GRID takes the stage at CGI U!

By Mariam Adil, March 20, 2015

Disclaimer: This blogpost contains excessive use of superlatives. It is not meant for the weak-hearted!

CGI U 2014 vs CGI U 2015:  CGI U 2014 was great, but CGI U 2015 was just AMAZING. The “game-changer” being the opportunity to share the stage with none other but President Clinton himself, to talk about my passion for video games as development solutions, in front of an audience of 1000 students.  Top it off with having our game “StereoWiped” launched on the App Store the same day (with GW Commitment Maker Challenge financing) and getting some awesome press coverage and you have all the ingredients for a commitment maker’s dream weekend.

CGI U Average Student vs CGI U GW student: Being at CGI U rocks, but being a GW student at CGI U is downright superb! Belonging to the largest group of university students and having a cool mentor/university rep rooting for you makes for an amazing experience. Want more? How about the fact, that thanks to some awesome fundraising by GWupstart, I didn’t have to pay a penny for my flights.

Randomania vs StereoWiped: GRID’s first game Randomania was awesome, but our second game StereoWiped is our favourite child. Our CGI U 2015 commitment puts up on track to taking on conflict-provoking stereotypes and breaking them in a fun and engaging way with different versions of StereoWiped.  The game works as a simple memory game, requiring players to “match” tiles of stereotypes and then breaks them with thought-provoking statistics. “I am a girl… I like pink” or “I am African …. I have AIDS”. With each stereotype matched, the player receives  “food for thought” that breaks the stereotype e.g: “2 out of 3 girls around you prefer blue more than pink” or “Only 5% of the adults in Sub-Saharan Africa have AIDs”. We are excited about taking the game to low-income students in neighborhoods in DC with our new partners FLOC – For Love of Children and fighting social constructs that alienate people and undermine cultural diversity. (Insider news: GRID is also working on some cool new projects, think environmental justice, sanitation and hygiene and Early Childhood Development, follow us on twitter @games_grid to stay tuned).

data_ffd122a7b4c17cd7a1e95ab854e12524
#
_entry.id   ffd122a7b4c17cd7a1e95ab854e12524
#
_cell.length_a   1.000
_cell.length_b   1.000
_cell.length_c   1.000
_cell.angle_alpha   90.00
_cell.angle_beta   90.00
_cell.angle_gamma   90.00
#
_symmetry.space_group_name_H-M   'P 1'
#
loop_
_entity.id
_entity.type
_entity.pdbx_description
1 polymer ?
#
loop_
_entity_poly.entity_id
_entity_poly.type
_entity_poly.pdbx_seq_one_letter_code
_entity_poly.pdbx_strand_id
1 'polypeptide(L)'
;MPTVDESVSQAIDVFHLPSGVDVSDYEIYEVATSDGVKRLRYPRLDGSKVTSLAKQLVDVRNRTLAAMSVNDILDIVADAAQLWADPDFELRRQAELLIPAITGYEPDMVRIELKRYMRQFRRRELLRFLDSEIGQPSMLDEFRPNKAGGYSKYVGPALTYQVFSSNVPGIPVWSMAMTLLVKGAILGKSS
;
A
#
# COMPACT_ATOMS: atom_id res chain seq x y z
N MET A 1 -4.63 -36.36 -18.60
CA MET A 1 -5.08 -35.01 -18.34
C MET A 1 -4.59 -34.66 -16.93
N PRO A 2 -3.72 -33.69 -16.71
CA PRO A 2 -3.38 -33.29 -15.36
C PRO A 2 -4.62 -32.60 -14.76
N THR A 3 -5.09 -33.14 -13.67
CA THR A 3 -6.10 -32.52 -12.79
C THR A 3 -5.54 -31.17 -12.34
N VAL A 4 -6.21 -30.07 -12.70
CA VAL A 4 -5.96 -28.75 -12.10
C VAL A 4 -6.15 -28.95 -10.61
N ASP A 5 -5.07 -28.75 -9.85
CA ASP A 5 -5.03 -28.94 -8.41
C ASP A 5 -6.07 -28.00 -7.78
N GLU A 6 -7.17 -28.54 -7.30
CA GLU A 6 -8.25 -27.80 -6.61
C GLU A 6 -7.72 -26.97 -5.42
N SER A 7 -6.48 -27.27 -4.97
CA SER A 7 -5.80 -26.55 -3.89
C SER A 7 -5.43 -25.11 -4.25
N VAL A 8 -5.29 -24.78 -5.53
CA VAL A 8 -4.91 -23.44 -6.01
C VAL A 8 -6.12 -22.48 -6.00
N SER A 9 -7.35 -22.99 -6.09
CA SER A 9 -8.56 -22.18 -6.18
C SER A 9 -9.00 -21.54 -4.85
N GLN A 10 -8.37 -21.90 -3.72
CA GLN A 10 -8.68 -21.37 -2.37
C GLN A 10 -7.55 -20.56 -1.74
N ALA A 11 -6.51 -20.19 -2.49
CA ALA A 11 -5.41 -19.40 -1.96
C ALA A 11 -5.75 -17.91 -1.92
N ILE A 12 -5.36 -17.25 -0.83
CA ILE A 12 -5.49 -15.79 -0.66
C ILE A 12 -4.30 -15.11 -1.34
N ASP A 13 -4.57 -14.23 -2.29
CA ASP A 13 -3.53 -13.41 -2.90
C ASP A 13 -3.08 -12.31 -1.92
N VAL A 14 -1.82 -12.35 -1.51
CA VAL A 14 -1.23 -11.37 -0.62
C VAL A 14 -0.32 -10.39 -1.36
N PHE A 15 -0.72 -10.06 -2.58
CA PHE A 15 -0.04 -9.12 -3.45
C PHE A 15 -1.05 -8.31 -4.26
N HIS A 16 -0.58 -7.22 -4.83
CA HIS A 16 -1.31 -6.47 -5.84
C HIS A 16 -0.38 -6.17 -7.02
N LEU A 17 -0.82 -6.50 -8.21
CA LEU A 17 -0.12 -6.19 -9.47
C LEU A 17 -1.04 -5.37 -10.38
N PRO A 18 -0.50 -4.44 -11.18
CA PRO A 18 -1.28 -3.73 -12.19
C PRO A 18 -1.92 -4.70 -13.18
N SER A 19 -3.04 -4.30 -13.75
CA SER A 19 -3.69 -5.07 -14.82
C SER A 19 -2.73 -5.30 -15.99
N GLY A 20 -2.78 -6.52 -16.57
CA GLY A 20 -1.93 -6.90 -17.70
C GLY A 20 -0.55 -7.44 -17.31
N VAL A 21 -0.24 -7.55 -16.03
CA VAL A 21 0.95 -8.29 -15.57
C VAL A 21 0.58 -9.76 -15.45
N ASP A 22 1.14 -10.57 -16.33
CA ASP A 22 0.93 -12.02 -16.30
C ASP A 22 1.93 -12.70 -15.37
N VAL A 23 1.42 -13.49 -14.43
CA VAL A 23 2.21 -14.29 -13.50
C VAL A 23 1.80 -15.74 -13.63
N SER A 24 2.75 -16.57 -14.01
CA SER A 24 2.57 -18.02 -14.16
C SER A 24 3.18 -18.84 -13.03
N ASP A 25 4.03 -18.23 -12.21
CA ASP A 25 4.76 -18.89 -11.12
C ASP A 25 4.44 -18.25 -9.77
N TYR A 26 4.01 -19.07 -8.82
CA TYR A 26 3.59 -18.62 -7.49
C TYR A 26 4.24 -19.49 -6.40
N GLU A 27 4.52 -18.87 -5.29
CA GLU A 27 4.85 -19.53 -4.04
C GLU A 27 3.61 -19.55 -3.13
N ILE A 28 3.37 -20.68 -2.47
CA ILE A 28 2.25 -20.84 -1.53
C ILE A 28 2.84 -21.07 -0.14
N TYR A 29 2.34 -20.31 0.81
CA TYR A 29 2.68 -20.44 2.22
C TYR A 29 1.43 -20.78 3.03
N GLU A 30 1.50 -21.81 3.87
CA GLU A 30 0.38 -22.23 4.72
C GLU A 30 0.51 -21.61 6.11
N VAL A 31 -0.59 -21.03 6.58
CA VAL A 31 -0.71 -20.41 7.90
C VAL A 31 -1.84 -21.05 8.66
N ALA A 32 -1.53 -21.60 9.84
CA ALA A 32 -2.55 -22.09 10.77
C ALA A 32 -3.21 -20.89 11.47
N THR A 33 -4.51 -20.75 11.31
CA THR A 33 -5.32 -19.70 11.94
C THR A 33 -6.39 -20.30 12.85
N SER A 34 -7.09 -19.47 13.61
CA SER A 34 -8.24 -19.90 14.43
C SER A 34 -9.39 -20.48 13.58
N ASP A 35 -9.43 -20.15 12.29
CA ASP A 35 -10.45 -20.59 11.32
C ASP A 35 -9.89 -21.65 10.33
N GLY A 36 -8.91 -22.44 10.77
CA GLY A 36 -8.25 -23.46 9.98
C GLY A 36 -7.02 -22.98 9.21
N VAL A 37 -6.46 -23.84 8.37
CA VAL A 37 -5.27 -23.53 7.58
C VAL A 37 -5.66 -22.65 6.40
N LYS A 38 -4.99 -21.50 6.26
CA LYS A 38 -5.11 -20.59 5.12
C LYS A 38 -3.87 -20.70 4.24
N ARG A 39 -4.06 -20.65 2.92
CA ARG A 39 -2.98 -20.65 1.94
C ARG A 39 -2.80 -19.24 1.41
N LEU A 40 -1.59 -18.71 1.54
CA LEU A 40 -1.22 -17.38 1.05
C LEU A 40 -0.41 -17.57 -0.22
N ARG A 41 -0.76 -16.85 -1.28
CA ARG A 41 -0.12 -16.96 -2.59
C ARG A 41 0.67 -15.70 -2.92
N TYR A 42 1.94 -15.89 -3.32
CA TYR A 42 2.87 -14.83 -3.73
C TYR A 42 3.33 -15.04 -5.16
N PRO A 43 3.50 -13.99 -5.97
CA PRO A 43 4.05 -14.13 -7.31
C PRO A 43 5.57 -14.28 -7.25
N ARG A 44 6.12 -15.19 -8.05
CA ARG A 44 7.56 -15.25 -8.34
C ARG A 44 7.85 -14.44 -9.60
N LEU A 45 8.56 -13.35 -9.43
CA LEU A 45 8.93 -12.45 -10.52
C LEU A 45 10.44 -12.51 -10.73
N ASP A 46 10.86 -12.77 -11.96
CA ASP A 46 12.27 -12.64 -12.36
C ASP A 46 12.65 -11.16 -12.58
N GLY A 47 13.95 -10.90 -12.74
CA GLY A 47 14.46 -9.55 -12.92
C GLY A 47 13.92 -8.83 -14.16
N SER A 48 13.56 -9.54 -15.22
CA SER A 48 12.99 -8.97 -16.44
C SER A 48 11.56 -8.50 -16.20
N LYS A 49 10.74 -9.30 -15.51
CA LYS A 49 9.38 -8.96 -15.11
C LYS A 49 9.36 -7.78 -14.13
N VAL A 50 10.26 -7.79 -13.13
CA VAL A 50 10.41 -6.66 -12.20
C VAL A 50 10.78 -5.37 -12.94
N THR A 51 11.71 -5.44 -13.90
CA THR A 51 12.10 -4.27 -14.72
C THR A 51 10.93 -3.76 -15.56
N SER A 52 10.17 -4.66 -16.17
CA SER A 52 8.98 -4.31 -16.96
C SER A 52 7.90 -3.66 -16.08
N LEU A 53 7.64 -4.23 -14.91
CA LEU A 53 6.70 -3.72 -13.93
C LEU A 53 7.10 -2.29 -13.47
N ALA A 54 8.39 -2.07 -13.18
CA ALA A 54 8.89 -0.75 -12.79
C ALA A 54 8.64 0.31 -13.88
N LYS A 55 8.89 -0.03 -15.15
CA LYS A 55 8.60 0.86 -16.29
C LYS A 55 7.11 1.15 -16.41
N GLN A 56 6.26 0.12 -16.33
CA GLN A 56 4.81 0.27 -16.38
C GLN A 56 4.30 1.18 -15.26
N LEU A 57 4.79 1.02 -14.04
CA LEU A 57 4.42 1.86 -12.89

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In the game of international development

GWupstart’s Melanie Fedri took a moment to sit down with Mariam Adil (ESIA MS ’15)

May 12, 2014

Q. Tell us about social entrepreneurship. What does it mean to you?

A. When you mix entrepreneurial passion with a vision to change the world for the better you get social entrepreneurship. At its very core is the ambition to contribute positively to the world around you.

Q. You had the initial idea to found GRID. What problem are you working to solve?
A. There is a learning gap between the science of international development taught to students and development practitioners, and the art of development practiced by professionals in the field. Until now, there have been few tools to bridge that gap – to provide the experiential learning required to practice complex decision-making at a scale well beyond one-to-one interaction.

Q. What is GRID all about? What does it aim to do?